Recently though, my patience for standing in line has deteriorated and my awareness of where their garbage bins are kept has increased. So often the employees are busy and I feel guilty asking them for grounds and I don’t get many. So now it’s official, I just walk up to those garbage bins and start rummaging. I should be embarrassed, but I’m not. I believe the coffee chain in fact should pay me since I save them having to pay for thousands, and I mean thousands, of pounds of waste going to a landfill. The last time we were there I struck pay dirt! There was a huge bag of coffee grounds but it was way at the bottom. So after some creative organizing (removing the garbage on top) out it came. The other bags then went back in. In a place like this the “garbage” is pretty sterile. Once I wrestled those bags of heavy coffee grounds to the trunk of the car I started craving coffee. I’m convinced I could run hot water through enough of those used grounds and get a reasonable cup out of it. But we haven’t quite got there yet.

On our next stop at other one of these coffee places on our way out of town I happened to grab not only grounds but also a bag of food. A whole bag of expensive, gourmet sandwiches and stuff. The best-before date was that day, so I guess that’s why they were thrown out. The chickens enjoyed the muffins and biscuits and Jasper the Wonder Dog, enjoyed some of the sandwiches. Michelle was paranoid about whether or not they had been kept refrigerated but it was a cool October night and none of the pets got sick from these treats.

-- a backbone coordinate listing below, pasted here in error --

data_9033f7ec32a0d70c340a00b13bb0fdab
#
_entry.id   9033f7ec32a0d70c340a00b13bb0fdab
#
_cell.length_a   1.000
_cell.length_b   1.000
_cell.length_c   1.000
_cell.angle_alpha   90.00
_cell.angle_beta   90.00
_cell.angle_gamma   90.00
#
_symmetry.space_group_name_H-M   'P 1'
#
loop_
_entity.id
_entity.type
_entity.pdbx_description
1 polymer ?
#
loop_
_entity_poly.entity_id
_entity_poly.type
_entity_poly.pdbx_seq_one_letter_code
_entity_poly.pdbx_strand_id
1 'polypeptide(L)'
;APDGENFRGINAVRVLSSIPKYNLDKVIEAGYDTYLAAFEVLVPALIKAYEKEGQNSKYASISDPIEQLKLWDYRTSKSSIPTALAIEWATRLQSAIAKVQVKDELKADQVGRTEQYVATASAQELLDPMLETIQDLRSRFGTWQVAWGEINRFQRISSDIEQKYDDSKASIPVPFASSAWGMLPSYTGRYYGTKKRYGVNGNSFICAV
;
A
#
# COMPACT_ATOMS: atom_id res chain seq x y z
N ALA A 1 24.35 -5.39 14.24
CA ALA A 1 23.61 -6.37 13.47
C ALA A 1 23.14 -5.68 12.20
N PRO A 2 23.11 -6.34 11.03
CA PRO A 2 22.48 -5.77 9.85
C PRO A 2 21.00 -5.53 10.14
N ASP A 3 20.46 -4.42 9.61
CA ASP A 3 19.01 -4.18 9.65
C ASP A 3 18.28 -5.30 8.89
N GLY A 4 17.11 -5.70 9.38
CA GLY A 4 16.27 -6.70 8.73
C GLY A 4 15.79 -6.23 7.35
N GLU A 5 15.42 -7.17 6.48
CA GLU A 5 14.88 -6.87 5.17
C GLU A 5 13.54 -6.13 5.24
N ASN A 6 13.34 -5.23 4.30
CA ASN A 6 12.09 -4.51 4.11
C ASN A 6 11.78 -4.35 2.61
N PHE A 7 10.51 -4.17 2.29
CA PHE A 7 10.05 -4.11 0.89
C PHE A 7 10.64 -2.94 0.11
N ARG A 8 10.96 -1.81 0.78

Supposedly about 40% of food in North America is wasted. My recent dumpster diving haul convinced me of this. Why this coffee shop wouldn’t have found an institution to donate this sort of stuff to is beyond me. I’m sure there are regulations. I’m sure there is the perception that it’s demeaning to those who are in a situation where they need it.

I, on the other hand may ramp up my pursuit of such hidden treasure. I’m thinking maybe if I got a half decent suit from a thrift store and wore a tie while doing this people would mistake me for one of those rich people you hear about who live like they are penniless and then leave a ba-zillion dollars to a charity when they die. Now if I can just keep my inside voice from becoming my outside voice while plying the waters of garbage bin inspection, I may avoid people leaving coins near me. Although ….

 

 

The Happiest Chickens on the Planet Live Here at Sunflower Farm

As you probably know, I’m not one for hyperbole or over-the-top bragging and self-promotion, but I am comfortable with the claim that the happiest chickens on the planet live here at Sunflower Farm. Nope, no hyperbole there.

Adding to the decor of the front porch